Reaching the Singularity: It’s More Complicated Than We Think

Presumably, if we better anticipate its timeline, we will carve a path that makes the Singularity era most beneficial to our species.

When will humanity reach Singularity, that now-famous point in time when artificial intelligence becomes greater than human intelligence? It is aptly called the Singularity proponents like Ray Kurzweil: like the singularity at the center of a black hole, we have no idea what happens once we reach it. However, the debate today is not what happens after the Singularity, but when will it happen. Presumably, if we better anticipate its timeline, we will carve a path that makes the Singularity era most beneficial to our species.


In light of the Singularity Summit approaching this week in New York, Microsoft co-founder Paul Allen and his colleague Mark Greaves have written a cautionary article in MIT Techology Review regarding the optimistic timelines of 2045 set by Kurzweil. Kurzweil, the father of the Singularity movement, has based his assumptions on the Law of Accelerating or Exponential Returns. According to Kurzweil, technologies become cheaper and their computation power increases at an exponential rate. Thus, it follows that artificial intelligence also increases exponentially in its ability to mimic the brain, enabling us to create an artificial copy of our “soul” and can live forever in robotic bodies that neither age nor die.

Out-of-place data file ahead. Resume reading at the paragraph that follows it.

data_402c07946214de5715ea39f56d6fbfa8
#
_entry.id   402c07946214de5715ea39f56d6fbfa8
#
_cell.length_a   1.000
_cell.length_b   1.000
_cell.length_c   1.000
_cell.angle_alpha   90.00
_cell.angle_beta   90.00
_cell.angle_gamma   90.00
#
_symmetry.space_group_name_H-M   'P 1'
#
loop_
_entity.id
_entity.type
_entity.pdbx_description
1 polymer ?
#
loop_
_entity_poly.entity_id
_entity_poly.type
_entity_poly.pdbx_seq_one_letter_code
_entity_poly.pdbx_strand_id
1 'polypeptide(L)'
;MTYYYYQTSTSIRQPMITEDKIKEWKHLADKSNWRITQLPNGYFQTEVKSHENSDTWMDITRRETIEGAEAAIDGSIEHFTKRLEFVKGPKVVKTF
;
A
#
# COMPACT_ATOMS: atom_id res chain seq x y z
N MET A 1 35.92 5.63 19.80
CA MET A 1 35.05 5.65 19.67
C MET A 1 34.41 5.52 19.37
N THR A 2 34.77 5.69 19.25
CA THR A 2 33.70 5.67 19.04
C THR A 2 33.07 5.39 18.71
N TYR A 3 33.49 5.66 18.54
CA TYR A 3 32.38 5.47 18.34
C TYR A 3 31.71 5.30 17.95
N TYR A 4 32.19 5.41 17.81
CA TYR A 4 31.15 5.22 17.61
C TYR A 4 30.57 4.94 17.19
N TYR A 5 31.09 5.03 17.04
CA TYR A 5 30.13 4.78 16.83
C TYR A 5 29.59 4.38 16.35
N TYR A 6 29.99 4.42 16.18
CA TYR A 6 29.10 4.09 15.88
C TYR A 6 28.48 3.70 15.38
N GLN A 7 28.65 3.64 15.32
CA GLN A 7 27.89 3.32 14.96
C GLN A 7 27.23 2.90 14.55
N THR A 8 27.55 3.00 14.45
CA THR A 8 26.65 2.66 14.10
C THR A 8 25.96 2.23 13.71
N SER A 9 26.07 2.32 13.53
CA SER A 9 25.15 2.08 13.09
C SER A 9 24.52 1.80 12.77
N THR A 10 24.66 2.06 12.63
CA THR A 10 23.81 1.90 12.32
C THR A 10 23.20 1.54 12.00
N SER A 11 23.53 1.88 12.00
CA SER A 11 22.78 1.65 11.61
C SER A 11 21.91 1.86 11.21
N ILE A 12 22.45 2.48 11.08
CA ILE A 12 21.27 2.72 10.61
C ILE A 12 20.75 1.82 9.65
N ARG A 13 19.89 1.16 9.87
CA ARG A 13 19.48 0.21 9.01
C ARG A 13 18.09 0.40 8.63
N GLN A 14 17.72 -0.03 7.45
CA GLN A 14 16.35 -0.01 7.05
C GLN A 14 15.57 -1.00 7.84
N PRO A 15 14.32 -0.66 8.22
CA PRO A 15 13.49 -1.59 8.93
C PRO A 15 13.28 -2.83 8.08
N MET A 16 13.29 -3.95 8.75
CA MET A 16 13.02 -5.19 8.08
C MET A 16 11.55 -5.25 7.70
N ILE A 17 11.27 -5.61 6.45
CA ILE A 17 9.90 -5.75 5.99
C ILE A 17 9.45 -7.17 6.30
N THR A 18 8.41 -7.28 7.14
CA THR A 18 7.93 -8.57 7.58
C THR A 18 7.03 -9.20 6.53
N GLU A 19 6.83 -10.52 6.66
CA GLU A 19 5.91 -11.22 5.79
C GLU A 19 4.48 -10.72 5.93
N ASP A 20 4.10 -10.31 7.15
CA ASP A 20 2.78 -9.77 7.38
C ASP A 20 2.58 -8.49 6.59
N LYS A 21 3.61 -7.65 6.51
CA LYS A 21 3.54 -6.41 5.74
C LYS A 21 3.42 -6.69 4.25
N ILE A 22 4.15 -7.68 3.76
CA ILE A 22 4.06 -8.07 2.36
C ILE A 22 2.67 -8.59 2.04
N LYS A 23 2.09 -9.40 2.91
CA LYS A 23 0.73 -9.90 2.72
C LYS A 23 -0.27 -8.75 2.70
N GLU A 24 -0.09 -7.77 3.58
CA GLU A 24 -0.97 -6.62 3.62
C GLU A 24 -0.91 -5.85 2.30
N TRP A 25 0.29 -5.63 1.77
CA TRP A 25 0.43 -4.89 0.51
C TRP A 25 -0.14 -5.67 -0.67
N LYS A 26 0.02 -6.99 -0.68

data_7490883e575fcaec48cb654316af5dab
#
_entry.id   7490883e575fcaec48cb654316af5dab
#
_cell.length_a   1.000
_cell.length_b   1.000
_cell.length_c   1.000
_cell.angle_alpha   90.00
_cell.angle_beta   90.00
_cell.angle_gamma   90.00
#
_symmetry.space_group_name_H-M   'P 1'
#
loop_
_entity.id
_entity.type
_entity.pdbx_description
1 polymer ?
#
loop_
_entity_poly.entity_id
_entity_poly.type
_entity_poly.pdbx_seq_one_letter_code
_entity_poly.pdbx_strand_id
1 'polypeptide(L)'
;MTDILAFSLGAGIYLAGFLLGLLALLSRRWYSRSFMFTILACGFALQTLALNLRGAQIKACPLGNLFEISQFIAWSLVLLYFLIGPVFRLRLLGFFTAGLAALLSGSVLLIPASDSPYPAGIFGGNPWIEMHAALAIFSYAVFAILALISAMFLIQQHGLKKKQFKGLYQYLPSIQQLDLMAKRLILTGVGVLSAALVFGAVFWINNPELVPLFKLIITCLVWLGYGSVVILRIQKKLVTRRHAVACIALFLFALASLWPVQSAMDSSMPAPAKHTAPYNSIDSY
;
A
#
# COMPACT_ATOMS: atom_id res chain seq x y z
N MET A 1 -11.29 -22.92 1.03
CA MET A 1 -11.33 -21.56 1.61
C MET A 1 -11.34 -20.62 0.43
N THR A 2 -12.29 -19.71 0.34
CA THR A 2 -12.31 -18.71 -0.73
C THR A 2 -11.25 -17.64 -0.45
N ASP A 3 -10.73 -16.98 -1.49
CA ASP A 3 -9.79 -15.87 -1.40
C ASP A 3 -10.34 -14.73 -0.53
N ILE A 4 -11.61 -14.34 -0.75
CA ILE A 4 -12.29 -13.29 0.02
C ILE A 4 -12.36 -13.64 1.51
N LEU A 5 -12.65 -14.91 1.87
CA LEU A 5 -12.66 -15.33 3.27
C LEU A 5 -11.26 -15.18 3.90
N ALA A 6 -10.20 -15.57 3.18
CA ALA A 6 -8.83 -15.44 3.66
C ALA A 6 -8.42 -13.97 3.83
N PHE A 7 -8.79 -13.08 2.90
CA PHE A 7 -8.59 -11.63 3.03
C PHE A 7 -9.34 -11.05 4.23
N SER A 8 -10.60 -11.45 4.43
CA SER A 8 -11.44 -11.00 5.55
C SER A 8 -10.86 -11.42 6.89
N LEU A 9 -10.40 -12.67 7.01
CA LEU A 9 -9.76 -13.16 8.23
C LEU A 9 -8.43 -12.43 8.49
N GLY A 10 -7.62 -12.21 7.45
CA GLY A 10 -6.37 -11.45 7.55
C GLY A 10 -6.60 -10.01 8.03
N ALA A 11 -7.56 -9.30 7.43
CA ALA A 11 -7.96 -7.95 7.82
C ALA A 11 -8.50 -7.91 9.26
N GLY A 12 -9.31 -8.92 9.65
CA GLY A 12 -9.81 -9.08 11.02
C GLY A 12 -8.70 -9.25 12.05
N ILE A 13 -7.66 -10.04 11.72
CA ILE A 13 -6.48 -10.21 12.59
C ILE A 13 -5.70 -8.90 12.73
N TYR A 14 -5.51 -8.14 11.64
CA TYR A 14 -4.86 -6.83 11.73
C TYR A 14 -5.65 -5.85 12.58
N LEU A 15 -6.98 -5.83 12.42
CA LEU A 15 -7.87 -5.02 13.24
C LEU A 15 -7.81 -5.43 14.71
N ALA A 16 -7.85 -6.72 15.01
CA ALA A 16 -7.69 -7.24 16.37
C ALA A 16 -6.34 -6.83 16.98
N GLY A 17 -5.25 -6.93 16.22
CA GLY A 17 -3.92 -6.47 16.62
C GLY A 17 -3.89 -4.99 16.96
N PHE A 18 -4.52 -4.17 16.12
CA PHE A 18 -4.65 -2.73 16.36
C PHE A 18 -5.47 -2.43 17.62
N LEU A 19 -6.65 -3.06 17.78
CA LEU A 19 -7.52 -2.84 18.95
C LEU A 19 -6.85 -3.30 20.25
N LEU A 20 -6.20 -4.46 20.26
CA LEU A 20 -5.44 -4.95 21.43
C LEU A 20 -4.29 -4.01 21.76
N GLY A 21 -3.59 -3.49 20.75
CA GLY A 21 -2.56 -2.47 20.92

But Allen and Greaves challenge both the assumption that computational power will continue to increase exponentially and importantly, that such a condition implies that an exponential increase in our ability to understand, mimic and surpass the human brain. The authors underscore the complexity of the brain and how each time scientists have seen more of the brain with better imaging, they have been thrown off by new intricacies in its working  – the result of millions of years of evolution. Even if we one day perfectly mimic the structural connections and biology of its neurons, humans will not automatically understand all the processes of the brain. “If we wanted to build software to simulate a bird's ability to fly in various conditions”, they write, “simply having a complete diagram of bird anatomy isn't sufficient. To fully simulate the flight of an actual bird, we also need to know how everything functions together.” This “complexity brake” will significantly slow down our progress towards the Singularity unless we have the kind of rare and unexpected insights that change the course of scientific progress. 

Allen and Greaves points of caution should be noted. At the same, it is imperative that we also devoted attention to the “transition” period to the Singularity – this decades long age of deepening human-machine interdependence and how we as a society must come to terms with it. We call this transition phase our new Hybrid Reality.

Ayesha and Parag Khanna are Directors of the Hybrid Reality Institute

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